ing?

LONDON, Nov. 1, 1880. News is received from the west coast of Africa of the death of Chaca, governor of Whydah. The funeral is to be celebrated by the massacre of natives, after which the king announced his intention of holding the annual celebration in memory of his father. The celebration will last four months, during which 200 captured chiefs will be beheaded. The English refused to go to the celebration."

Again, in 1848 an English ship was wrecked among the New Hebrides, and the whole company was murdered, and the bodies sent round to the villages for cannibal feasts. And for many days these monsters kept up their horrible orgies with a ferocity surpassing that of the hungry beasts of the Roman amphitheatres.

And it is to be ever kept in mind that in these missions, religion, education, and civilization go together hand in hand, in their benefactions to the wretched pagans. They are not only converted from their idolatries, but through the immeasurably deep and wide-spread moral influence of the gospel, though partially crippled by false dogmas, whole tribes are regenerated, revolutionized in manners, and morals, and spirit, and aims ; lifted out of the degradation, the sensualism, and savage customs and cruelties of a thousand years' standing, into the habits and industries and arts, into the schools and home-life, into the social order and reverence for law and good government, which belong to Christian civilization. All these blessings the missionary takes along with him into heathen lands, and whenever he gets permanent foothold such shocking abominations as those mentioned above, sooner or later, give way before the gospel and disappear.

As a single example of this take the case of the Fiji islanders. A more brutal, ferocious, and diabolical set of savages were not to be found in all the Pacific islands than these blood-thirsty cannibals when Europeans first came in contact with them. We have neither disposition nor space to describe their horrible feasts of human flesh, their devil-dances, and the unparalled abominations and barbarities of their daily life; but there is no instance on record where man ever came nearer to the wild beast, or what is commonly meant by the word devil, than these Fijians. Forty years ago they dragged eleven human beings, by the neck, along the ground to the front of the Mission House, murdered, cooked and eat them ; and because the missionaries and their wives shut the windows to keep out the sight and smell, these demons told them that if they did it again they would be served in the same way!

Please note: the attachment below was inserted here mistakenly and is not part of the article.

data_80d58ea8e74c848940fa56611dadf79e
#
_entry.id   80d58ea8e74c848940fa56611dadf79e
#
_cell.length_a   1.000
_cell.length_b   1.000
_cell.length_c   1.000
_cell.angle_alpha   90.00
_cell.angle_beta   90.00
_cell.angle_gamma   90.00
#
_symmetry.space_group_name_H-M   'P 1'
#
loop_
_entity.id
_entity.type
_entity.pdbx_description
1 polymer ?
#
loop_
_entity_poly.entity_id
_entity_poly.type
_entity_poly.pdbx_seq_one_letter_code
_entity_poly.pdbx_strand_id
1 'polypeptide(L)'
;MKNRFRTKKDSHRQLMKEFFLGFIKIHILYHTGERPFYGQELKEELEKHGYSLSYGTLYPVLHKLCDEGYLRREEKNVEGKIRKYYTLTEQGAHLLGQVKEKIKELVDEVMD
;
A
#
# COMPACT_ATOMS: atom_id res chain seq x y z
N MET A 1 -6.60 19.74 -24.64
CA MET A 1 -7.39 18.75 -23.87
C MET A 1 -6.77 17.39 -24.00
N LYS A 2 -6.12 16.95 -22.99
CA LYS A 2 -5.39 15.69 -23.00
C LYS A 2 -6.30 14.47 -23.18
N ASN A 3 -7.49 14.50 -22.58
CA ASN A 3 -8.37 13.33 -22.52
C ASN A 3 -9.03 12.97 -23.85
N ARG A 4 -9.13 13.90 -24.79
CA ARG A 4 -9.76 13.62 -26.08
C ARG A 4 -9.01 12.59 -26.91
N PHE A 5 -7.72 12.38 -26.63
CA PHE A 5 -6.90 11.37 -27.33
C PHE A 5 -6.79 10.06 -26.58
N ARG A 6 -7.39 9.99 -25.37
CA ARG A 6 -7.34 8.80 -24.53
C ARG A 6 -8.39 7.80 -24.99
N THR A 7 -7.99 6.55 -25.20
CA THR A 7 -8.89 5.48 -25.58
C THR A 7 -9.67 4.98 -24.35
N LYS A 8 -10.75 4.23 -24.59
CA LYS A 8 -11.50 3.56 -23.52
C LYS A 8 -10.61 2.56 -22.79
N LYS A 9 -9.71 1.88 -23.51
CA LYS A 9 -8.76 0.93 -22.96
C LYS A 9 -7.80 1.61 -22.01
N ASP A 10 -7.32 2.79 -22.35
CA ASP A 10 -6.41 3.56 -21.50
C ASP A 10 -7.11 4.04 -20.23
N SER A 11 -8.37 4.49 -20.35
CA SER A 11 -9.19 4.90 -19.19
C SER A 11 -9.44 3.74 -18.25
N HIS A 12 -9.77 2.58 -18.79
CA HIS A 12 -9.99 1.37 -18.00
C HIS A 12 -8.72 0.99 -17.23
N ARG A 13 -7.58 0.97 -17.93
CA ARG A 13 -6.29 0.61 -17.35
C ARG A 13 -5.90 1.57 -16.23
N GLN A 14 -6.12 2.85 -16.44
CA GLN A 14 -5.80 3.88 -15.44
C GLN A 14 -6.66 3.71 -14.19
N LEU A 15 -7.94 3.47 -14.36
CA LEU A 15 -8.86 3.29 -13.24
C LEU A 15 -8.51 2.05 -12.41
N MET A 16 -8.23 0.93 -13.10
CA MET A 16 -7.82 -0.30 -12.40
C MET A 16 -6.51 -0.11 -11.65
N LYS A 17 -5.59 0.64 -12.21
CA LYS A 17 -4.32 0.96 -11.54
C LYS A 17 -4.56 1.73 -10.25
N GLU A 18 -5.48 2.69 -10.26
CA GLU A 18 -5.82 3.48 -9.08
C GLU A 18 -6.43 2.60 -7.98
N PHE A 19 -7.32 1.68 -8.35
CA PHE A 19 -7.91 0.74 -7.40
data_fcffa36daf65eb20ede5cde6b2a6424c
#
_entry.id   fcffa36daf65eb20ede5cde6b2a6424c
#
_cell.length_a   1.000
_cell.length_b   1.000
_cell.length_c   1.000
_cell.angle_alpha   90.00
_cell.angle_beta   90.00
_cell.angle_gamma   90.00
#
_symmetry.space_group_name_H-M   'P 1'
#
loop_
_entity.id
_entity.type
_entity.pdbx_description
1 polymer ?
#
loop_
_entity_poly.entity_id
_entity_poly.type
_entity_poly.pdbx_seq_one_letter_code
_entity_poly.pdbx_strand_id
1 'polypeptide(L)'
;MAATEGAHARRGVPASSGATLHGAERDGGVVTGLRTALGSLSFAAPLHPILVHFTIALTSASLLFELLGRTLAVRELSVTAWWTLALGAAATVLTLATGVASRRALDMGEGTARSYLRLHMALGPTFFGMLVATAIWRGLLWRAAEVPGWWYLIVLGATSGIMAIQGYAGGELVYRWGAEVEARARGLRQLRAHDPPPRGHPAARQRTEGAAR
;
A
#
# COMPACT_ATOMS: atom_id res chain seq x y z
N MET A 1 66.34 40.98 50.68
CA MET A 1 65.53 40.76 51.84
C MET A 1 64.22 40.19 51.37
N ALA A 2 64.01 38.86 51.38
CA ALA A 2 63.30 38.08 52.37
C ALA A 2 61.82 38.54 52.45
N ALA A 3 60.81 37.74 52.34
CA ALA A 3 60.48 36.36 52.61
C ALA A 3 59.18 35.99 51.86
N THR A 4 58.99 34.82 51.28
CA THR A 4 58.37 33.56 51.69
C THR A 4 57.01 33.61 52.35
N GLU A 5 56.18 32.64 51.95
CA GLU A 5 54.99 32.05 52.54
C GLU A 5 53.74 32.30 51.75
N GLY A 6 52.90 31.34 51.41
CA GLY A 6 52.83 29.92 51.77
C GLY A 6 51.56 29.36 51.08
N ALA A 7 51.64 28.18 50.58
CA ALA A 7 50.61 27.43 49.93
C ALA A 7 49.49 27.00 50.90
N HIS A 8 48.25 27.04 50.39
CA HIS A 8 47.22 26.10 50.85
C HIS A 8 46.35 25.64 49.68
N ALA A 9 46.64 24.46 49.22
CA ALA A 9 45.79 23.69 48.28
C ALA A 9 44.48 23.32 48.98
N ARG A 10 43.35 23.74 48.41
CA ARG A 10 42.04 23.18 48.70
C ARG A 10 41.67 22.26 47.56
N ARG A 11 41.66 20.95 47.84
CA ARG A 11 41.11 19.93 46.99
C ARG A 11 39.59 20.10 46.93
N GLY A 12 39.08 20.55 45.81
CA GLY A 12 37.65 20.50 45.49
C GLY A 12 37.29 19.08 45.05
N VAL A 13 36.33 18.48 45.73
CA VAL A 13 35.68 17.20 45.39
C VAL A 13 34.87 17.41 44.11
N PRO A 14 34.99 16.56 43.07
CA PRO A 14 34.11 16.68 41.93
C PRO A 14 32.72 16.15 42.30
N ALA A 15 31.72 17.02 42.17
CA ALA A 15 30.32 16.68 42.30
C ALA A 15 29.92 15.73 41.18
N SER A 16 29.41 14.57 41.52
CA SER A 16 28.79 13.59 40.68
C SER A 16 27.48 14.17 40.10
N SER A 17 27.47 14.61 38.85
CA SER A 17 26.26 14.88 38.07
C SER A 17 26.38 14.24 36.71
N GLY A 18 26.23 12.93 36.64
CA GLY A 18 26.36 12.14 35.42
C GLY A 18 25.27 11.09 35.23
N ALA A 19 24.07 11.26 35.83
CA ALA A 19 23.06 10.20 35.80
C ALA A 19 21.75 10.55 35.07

Turning from this, let us look at them now, as transformed by the work of the English Wesleyan missionaries. And we present to our readers the picture as painted by the governor of the Islands, Sir A. Gordon, in May, 1879:

* Out of a population of about 120,000, there are now 102,000

regular worshippers in the churches, of which there are several hundred, all well built and completed. In every family there is morning and evening worship. Over 42,000 children are in attendance in the 1,534 day schools. The heathenism which still exists in the mountain districts, surrounded as it is on all sides by a Christian population on the coast, is rapidly dying out."

And to all this is to be added, the creation of arts, and manifold industries, the security of life and property, social order, and all the sanctities of marriage, parental duties, and domestic life. We should be sorry to believe that there is even one Universalist who would not join with us in rejoicing over this wondertul and beneficent change, and thanking God for it whether the work of orthodox or heterodox; thanking God for a religion which, even when yoked with many human dogmas, has the power thus to lift the savage into a civilized man, the ignorant into knowledge, and the demon into a Christian.